For numerous college students, one of the largest differences between high school and college is the need to control your own time effectively. If you began learning time management skills in high school, you have a definite edge over many college students. Still, you need to make adjustments to the educational environment. The key to efficient time management is that now you are your own Boss. Instead of being responsible towards others like teachers and parents, now you need to be accountable to you! Here are some time management tips for students from Michael Eckerman.
-Have your long-term goals in view.
Map a plan to reach your goals. You are here. What courses must you take to get to your goal?
-Plan everything you know about!
Use a calendar to write down class times, work times, social events, and breaks. When up-coming events cross beyond the current month, write them into new calendar blocks.
-Start tomorrow at the end of today.
Plan each day beginning with when you intend to get up. Use a to-do list for daily activities. Put listed events into their appropriate time slots and prioritize the rest of your list, says Michael Eckerman.
-Work your plan.
Often it’s easy to stop a task and quickly deal with what we think is a small interruption. Sometimes little gaps snowball into big time consumers. Accomplish your day according to your plan. If something new needs attention, wedge it into your program or if it is an immediate emergency, make sure you reschedule your current task. Also, be sure to mark your place. Write a note to yourself if need be.
-Do the hard stuff first.
Once, the worst part of a project is over; the rest will be easy! If the “hard stuff” is keeping you from getting started, then start with something easy to prove to yourself that you can get the job done!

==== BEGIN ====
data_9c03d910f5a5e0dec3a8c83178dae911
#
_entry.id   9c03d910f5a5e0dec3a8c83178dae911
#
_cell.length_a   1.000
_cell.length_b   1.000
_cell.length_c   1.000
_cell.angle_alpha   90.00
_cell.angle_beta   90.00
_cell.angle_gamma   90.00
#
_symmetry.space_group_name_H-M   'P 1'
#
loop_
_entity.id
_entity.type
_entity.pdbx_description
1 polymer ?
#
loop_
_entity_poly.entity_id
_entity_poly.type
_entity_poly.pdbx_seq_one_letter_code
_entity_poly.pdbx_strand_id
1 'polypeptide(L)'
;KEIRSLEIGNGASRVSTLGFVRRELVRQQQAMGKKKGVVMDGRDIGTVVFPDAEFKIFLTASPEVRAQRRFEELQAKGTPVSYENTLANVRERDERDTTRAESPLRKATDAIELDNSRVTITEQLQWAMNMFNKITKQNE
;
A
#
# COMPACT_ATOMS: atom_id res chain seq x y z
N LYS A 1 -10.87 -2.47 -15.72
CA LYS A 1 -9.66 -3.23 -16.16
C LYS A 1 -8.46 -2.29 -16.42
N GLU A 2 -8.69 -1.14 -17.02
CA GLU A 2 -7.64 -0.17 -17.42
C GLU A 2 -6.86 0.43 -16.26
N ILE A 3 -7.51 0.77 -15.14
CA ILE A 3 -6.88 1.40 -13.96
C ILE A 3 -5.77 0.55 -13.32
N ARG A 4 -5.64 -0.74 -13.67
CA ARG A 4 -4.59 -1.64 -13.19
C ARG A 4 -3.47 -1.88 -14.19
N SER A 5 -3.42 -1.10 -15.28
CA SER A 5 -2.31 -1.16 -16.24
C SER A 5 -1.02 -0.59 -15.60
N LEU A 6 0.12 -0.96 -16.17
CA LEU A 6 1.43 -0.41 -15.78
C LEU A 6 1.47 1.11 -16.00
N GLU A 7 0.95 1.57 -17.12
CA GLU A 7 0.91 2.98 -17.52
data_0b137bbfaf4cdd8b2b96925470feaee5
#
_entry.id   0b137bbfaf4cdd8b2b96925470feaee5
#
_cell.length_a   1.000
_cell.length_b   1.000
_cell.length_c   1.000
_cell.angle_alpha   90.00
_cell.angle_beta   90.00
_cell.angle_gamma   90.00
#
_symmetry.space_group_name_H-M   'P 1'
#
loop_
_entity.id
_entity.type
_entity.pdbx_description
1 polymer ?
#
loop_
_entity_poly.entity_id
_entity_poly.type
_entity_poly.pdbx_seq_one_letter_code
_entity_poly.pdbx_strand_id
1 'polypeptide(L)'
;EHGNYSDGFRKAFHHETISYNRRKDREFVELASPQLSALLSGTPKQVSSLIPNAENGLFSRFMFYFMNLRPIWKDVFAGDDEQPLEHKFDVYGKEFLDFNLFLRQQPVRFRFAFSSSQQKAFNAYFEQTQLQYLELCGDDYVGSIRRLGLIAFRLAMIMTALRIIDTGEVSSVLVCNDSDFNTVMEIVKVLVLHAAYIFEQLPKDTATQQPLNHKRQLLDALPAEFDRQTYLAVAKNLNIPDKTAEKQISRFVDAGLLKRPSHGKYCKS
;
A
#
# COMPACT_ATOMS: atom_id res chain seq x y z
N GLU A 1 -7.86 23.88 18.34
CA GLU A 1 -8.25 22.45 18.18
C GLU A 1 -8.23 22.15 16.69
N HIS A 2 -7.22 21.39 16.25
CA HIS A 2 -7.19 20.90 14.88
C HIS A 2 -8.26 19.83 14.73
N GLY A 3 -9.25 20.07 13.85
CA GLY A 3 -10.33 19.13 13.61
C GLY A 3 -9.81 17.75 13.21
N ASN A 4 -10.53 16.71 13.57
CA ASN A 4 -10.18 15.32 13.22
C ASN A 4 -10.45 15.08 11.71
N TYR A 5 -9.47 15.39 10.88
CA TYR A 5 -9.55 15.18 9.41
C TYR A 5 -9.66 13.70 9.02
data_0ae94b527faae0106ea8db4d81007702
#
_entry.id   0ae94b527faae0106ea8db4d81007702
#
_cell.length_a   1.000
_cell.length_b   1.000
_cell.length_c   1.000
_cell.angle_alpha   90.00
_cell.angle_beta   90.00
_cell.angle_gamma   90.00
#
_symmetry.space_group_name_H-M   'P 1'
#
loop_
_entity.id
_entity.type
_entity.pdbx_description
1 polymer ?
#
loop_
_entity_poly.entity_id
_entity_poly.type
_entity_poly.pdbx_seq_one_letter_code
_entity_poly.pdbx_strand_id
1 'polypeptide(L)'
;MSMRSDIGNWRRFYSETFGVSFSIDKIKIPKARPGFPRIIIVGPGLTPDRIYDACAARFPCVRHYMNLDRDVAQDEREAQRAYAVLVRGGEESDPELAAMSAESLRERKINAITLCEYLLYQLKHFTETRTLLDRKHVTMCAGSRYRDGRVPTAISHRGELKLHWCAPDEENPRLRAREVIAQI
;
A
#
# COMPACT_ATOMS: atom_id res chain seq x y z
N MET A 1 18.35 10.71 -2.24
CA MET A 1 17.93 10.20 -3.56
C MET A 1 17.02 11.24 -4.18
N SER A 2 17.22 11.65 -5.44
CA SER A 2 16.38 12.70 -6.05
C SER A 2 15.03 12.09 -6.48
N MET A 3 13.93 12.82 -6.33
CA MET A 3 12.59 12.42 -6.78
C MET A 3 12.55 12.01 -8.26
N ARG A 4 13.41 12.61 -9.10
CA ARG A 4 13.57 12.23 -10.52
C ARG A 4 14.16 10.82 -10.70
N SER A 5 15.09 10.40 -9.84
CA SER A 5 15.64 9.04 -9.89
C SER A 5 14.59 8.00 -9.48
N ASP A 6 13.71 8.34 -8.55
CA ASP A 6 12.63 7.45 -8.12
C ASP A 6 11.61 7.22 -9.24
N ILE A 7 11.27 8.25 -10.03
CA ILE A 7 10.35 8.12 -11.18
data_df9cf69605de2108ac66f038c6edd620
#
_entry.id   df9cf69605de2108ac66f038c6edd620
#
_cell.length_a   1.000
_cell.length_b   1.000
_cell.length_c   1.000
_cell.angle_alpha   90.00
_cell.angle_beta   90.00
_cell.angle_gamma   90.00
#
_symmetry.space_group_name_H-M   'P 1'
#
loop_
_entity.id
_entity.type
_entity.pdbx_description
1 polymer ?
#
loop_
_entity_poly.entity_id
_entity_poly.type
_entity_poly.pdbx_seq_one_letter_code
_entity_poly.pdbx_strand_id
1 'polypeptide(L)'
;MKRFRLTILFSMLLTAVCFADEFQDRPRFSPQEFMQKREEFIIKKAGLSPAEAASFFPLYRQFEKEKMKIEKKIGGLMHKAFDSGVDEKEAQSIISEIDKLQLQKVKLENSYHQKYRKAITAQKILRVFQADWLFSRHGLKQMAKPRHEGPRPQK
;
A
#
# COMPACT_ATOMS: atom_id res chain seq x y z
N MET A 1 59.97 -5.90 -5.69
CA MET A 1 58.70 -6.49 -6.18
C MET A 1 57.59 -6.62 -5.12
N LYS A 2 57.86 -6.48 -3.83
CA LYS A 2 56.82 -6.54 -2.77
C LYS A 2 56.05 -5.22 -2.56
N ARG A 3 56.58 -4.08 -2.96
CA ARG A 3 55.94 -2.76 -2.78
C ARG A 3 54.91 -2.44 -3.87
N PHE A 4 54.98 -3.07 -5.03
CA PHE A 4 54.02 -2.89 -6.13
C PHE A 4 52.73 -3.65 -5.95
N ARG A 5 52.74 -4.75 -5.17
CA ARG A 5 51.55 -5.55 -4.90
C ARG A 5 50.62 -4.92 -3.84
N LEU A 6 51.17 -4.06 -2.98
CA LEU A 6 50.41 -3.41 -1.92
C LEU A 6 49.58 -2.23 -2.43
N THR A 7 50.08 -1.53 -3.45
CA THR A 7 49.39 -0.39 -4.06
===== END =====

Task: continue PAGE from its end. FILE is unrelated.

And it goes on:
-Break things down to the simplest.
Dividing large assignments into little parts makes it easier to fit them into your schedule. Also, you’ll benefit from a sense of completion as you finish each phase. It’s a lot more satisfying to visualize what you have done than it is to struggle over what remains to do, reminds Michael Eckerman.
-Rules were made to be twisted.
Build some versatility into your schedule. Give yourself more time to cope with delays in your schedule. As well as time to work, build in some time to play. Planning recreational projects and regarding them as important parts of your day gives you something to work towards.
-There’s always tomorrow.
Like any other skill, it takes the time to learn how to manage your time. Even time management experts have days when their whole schedule falls apart. Michael Eckerman says that if yours does, don’t quit on time management. Instead, pick up the pieces and start the next day again. Review your programs at the end of each week to see what did and what didn’t work for you. Build on your successes as you develop plans and time management strategies for following weeks.